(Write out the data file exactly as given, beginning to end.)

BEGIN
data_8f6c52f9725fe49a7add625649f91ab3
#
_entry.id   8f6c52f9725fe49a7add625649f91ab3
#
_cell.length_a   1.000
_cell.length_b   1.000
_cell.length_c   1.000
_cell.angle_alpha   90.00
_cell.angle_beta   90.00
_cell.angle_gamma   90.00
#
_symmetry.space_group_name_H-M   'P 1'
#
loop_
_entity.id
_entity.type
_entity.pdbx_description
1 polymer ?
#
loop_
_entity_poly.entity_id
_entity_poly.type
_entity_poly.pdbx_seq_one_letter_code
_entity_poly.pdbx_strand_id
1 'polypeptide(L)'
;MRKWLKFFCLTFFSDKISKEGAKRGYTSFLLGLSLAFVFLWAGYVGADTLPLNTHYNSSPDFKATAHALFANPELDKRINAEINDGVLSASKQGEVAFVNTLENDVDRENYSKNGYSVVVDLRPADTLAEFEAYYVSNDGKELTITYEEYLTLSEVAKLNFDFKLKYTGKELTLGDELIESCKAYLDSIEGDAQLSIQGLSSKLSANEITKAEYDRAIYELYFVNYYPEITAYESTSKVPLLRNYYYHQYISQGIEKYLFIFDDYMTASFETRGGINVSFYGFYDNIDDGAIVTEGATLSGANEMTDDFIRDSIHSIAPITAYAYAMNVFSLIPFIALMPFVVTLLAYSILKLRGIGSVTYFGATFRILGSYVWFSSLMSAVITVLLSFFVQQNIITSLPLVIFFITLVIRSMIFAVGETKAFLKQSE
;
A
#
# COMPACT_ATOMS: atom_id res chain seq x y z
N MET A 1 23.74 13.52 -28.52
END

data_8f6c52f9725fe49a7add625649f91ab3
#
_entry.id   8f6c52f9725fe49a7add625649f91ab3
#
_cell.length_a   1.000
_cell.length_b   1.000
_cell.length_c   1.000
_cell.angle_alpha   90.00
_cell.angle_beta   90.00
_cell.angle_gamma   90.00
#
_symmetry.space_group_name_H-M   'P 1'
#
loop_
_entity.id
_entity.type
_entity.pdbx_description
1 polymer ?
#
loop_
_entity_poly.entity_id
_entity_poly.type
_entity_poly.pdbx_seq_one_letter_code
_entity_poly.pdbx_strand_id
1 'polypeptide(L)'
;MRKWLKFFCLTFFSDKISKEGAKRGYTSFLLGLSLAFVFLWAGYVGADTLPLNTHYNSSPDFKATAHALFANPELDKRINAEINDGVLSASKQGEVAFVNTLENDVDRENYSKNGYSVVVDLRPADTLAEFEAYYVSNDGKELTITYEEYLTLSEVAKLNFDFKLKYTGKELTLGDELIESCKAYLDSIEGDAQLSIQGLSSKLSANEITKAEYDRAIYELYFVNYYPEITAYESTSKVPLLRNYYYHQYISQGIEKYLFIFDDYMTASFETRGGINVSFYGFYDNIDDGAIVTEGATLSGANEMTDDFIRDSIHSIAPITAYAYAMNVFSLIPFIALMPFVVTLLAYSILKLRGIGSVTYFGATFRILGSYVWFSSLMSAVITVLLSFFVQQNIITSLPLVIFFITLVIRSMIFAVGETKAFLKQSE
;
A
#
# COMPACT_ATOMS: atom_id res chain seq x y z
N MET A 1 23.74 13.52 -28.52